Published: Mon, November 18, 2019
Global News | By Blake Casey

Protests cut port road, close central bank

Protests cut port road, close central bank

They add that 16 others were wounded in the bombing.

An Iraqi man brought along an unusual companion to an anti-government protest - a lion wrapped in the country's flag. Security forces had deployed Sunday on the other side of the bridge and erected concrete barriers to keep protesters from pushing into Green Zone. The officials requested anonymity in line with regulations.

Protesters also cut roads to the airport with burning tires in the holy city of Najaf.

Considering the fact that the protests started October one, at least 320 persons have been killed and 1000's wounded in the money and the mostly Shiite southern provinces.

The leaderless, mass protests aim to sweep aside Iraq's sectarian system imposed after the 2003 USA invasion and its entire political elite.

An Iraqi demonstrator burns tires during ongoing anti-government protests, in Najaf, Iraq, on November 18, 2019.

Bridges foremost toward the Eco-friendly Zone have been a repeated flashpoint in the protests. Demonstrators took control of those bridges earlier this month, but were later repelled when security forces took harsh suppressive measures. They have held a third bridge, Jamhuriya, since October 25.

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After Iraqi security forces pulled back, the protesters pushed closer to the Green Zone, taking control of Khilani Square and part of Sinak bridge.

Within the meantime, staff had been being evacuated from the Central Financial institution in Baghdad, positioned on the favored Rasheed Avenue, as crowds approached the spot.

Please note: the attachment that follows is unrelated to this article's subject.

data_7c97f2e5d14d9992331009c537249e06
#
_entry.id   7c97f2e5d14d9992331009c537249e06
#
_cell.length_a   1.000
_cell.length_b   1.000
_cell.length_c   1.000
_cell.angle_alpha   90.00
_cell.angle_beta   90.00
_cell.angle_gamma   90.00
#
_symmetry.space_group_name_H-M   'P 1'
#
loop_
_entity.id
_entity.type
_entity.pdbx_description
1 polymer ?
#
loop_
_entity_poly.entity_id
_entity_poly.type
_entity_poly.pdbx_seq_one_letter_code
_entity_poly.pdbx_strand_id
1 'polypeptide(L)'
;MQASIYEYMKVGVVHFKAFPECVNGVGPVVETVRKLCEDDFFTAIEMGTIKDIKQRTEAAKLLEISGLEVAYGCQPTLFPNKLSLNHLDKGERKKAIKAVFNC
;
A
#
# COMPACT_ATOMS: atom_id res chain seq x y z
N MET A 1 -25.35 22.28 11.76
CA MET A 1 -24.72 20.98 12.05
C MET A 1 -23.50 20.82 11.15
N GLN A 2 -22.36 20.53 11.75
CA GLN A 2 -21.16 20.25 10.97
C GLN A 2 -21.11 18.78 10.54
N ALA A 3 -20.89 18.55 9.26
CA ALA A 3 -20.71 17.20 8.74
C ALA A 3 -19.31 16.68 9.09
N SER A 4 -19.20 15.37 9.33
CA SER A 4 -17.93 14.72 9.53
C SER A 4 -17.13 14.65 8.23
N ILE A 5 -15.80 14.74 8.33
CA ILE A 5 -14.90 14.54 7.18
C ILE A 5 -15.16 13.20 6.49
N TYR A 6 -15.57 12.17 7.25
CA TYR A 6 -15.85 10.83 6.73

Protesters have once again blocked the entrance to Iraq's Umm Qasr commodities port near Basra, preventing employees and tankers from entering and bringing operations down by 50%, two port sources told Reuters on Monday. Educational facilities, universities and other establishments shut for the day.

Iraqi security forces fired live ammunition and rounds of heavy tear gas in renewed and bloody clashes with anti-government protesters in central Baghdad on Friday, killing three people, while Iraq's top Shiite religious leader warned its government to heed calls for sweeping political reforms. They also blocked roads with motorcycles and tuk-tuks, snarling traffic.

Another person was wounded when a rocket hit a commercial street on the eastern bank of the river late on Sunday, the security services said in a statement.

The roadblocks are partly in response to a call by influential Shiite cleric Muqtada al-Sadr for a voluntary strike to keep up the pressure on politicians.

The Times of Israel covers one of the most complicated, and contentious, parts of the world. More than a dozen others were injured.

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